Assad’s war against the Syrian rebels is going from bad to worse: A series of critical losses against the rebels and dwindling coffers have weakened Assad to a point where some believe that his days as ruler in Damascus are numbered.
so he naturally called on his closest ally, for help and 15,000 Iranian troops are on their way to Syria with another 35,000 to be deployed in the very near future.
Iran’s increasing involvement in Assad’s civil war should light some serious warning signs and the main question remains what exactly will Tehran expect in return.
Up until now…
For a while, Tehran was content to support Assad politically and financially while downplaying its military aid in the civil war raging in Syria. It seemed, outwardly, satisfied to let its Hezbollah militia to spearhead the fight against the Syrian rebels while supporting the militia with IRGC “advisers” and “Afghan volunteers“. Although there were rumors that some of the casualties were Iranian troops, Tehran stuck to denials: Tehran supported Assad but Iranian troops were not involved in the battles and Assad himself joined in these denials.
At the same time, Iranian leaders such as Zarif and Larijani continued to warn foreign powers to stay away from the Syrian conflict and to let the Syrians deal with the civil war by themselves. Whenever talks of foreign involvement by the West or the UN arose, these same leaders would cry “foul” and call these efforts “meddling” while accusing “the West” of being responsible for the civil war in Syria, the birth of ISIS, the rise in extremism etc…
From bad to worse
Last week, Hezbollah requested Iran “send 50,000 soldiers from the infantry force to Syria to manage the war there and prevent the fall of the Assad regime, which has begun to collapse recently”. Qods leader Suleimani wasn’t far behind and announced that “the world will be surprised by what we and the Syrian military leadership are preparing for the coming days” and sure enough, word has leaked out that 15,000 Iranian troops are on their way to Syria.
What is not surprising is that numerous Iranian officials, including Rouhani, Zarif and Larijani reiterated over the past few days support for Assad. Rouhani ominously vowed to support Syria “until the end of the road” adding that Tehran has “not forgotten its moral obligations to Syria and will continue to provide help and support on its own terms to the government and nation of Syria“.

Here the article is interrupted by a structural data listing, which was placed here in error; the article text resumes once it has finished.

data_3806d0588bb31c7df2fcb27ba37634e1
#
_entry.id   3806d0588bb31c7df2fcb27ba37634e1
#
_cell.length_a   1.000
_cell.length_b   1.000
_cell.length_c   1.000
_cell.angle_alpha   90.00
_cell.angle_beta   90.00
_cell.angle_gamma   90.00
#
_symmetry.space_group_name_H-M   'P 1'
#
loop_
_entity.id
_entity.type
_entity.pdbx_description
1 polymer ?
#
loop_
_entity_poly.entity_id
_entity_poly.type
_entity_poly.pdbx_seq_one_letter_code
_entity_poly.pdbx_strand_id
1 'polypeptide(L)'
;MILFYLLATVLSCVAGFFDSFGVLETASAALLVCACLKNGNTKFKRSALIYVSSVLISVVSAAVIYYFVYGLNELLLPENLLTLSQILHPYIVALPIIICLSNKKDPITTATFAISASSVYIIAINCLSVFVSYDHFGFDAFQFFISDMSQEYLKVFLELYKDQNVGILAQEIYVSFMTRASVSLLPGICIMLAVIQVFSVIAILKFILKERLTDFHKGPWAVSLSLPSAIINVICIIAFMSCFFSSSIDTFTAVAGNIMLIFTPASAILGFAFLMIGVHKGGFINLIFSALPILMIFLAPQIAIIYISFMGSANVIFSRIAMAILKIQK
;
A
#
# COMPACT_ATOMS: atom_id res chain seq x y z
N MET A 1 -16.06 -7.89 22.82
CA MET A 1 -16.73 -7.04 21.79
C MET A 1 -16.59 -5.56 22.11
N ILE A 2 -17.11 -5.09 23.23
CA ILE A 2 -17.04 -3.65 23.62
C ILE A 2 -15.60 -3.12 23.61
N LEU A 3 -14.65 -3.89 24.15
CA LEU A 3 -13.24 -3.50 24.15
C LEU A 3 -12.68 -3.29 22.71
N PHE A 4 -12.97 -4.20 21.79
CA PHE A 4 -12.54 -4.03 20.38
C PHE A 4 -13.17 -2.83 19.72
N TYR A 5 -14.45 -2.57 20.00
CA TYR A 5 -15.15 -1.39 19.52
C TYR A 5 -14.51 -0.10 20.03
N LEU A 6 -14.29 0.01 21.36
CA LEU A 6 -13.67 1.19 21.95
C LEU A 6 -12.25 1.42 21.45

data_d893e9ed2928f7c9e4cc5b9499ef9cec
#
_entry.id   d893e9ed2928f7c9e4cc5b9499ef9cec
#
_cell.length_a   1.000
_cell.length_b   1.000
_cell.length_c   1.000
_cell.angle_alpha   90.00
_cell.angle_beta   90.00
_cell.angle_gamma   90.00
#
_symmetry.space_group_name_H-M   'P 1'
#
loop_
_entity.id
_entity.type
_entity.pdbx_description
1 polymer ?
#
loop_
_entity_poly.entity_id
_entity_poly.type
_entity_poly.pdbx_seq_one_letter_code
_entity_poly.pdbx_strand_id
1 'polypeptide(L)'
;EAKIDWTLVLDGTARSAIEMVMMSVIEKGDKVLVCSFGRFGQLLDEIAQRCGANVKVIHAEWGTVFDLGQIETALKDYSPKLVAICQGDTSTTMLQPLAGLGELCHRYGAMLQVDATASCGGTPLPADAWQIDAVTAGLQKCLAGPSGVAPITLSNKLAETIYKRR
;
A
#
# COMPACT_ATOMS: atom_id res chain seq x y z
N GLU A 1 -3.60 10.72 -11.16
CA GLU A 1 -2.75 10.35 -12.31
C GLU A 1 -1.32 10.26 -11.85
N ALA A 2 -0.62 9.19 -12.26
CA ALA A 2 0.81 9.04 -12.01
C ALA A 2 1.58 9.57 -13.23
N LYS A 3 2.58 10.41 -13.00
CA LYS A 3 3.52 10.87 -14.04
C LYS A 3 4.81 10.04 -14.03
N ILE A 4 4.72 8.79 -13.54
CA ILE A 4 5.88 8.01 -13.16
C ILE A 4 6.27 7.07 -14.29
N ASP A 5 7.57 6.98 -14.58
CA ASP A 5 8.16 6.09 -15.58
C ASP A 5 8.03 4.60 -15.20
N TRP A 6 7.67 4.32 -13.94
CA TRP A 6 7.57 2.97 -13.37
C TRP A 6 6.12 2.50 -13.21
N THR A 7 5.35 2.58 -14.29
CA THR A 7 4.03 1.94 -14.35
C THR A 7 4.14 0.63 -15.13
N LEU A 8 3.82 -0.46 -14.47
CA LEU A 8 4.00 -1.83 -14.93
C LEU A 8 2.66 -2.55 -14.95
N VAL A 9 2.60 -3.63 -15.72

Many questions arise
- Is Iran’s involvement in Assad’s civil war legitimate? Iran and Syria signed a military agreement endowing both sides to aid each other in case of war. But in this case, Syria is not fighting a war against another country. Tehran argues that the rebels are supported by foreign powers, namely Saudi Arabia, which gives it the right to aid its ally. This is a classic case of the “chicken and the egg” since the Saudis stated that their support of the rebels is in response to Iran’s support of Assad (echoes the situation in Yemen in which the Saudis are bombing the Houthi rebels who managed to overthrow the Yemeni government with the aid of Tehran).
- Does this involvement reflect the will of the Iranian people? Tehran’s decision to finance a civil war in Syria (estimated at $10 billion) comes at a time when the Iranian economy is still weak. Zarif said that “the government of Iran follows the people not the other way around” but does the Iranian people support such an escalation of Iran’s involvement in Syria? Are the Iranian people ready to kill and fight for Assad? Nobody knows because nobody asked the people.
- What does Iran expect in return from Assad? Trade, an obvious reason, can not be a reasonable option since Syria’s economy is shaterred. Some might argue that Tehran’s increased involvement reflects its fears of ISIS and other militia hostile towards Iran and or Shiites. Others believe that Syria is destined to be part of Iran’s aspirations for an empire that will include Lebanon, Iraq, Syria and Yemen for now.
Whatever the case may be, Tehran’s increased support in Syria will not be overlooked by the regional powers nor the UN. If Assad is destined to fall in his civil war, Iran’s intrusion can only escalate the involvement of other regional powers in the area, namely Turkey and Saudi Arabia.